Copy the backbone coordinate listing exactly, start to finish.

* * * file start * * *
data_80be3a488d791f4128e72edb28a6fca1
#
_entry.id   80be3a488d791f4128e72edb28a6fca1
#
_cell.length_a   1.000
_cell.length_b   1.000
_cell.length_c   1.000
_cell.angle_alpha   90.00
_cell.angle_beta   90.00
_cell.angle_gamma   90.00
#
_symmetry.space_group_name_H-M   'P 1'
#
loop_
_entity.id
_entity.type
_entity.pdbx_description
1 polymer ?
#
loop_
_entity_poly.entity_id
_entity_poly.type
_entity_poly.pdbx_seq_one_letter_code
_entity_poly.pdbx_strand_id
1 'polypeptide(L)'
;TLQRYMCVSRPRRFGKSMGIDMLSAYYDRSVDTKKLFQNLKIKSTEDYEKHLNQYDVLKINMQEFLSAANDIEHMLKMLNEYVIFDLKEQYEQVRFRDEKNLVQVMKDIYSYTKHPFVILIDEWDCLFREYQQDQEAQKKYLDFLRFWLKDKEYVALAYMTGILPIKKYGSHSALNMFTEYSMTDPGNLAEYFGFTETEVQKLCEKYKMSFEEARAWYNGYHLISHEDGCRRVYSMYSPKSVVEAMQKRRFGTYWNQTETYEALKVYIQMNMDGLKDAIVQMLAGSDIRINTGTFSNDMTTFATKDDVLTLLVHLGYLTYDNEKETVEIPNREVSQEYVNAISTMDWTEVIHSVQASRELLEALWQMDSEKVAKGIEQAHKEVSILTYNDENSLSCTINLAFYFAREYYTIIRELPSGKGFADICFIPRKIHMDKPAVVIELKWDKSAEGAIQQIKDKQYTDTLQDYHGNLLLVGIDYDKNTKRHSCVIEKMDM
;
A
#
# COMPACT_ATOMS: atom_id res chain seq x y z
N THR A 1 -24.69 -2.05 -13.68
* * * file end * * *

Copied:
data_80be3a488d791f4128e72edb28a6fca1
#
_entry.id   80be3a488d791f4128e72edb28a6fca1
#
_cell.length_a   1.000
_cell.length_b   1.000
_cell.length_c   1.000
_cell.angle_alpha   90.00
_cell.angle_beta   90.00
_cell.angle_gamma   90.00
#
_symmetry.space_group_name_H-M   'P 1'
#
loop_
_entity.id
_entity.type
_entity.pdbx_description
1 polymer ?
#
loop_
_entity_poly.entity_id
_entity_poly.type
_entity_poly.pdbx_seq_one_letter_code
_entity_poly.pdbx_strand_id
1 'polypeptide(L)'
;TLQRYMCVSRPRRFGKSMGIDMLSAYYDRSVDTKKLFQNLKIKSTEDYEKHLNQYDVLKINMQEFLSAANDIEHMLKMLNEYVIFDLKEQYEQVRFRDEKNLVQVMKDIYSYTKHPFVILIDEWDCLFREYQQDQEAQKKYLDFLRFWLKDKEYVALAYMTGILPIKKYGSHSALNMFTEYSMTDPGNLAEYFGFTETEVQKLCEKYKMSFEEARAWYNGYHLISHEDGCRRVYSMYSPKSVVEAMQKRRFGTYWNQTETYEALKVYIQMNMDGLKDAIVQMLAGSDIRINTGTFSNDMTTFATKDDVLTLLVHLGYLTYDNEKETVEIPNREVSQEYVNAISTMDWTEVIHSVQASRELLEALWQMDSEKVAKGIEQAHKEVSILTYNDENSLSCTINLAFYFAREYYTIIRELPSGKGFADICFIPRKIHMDKPAVVIELKWDKSAEGAIQQIKDKQYTDTLQDYHGNLLLVGIDYDKNTKRHSCVIEKMDM
;
A
#
# COMPACT_ATOMS: atom_id res chain seq x y z
N THR A 1 -24.69 -2.05 -13.68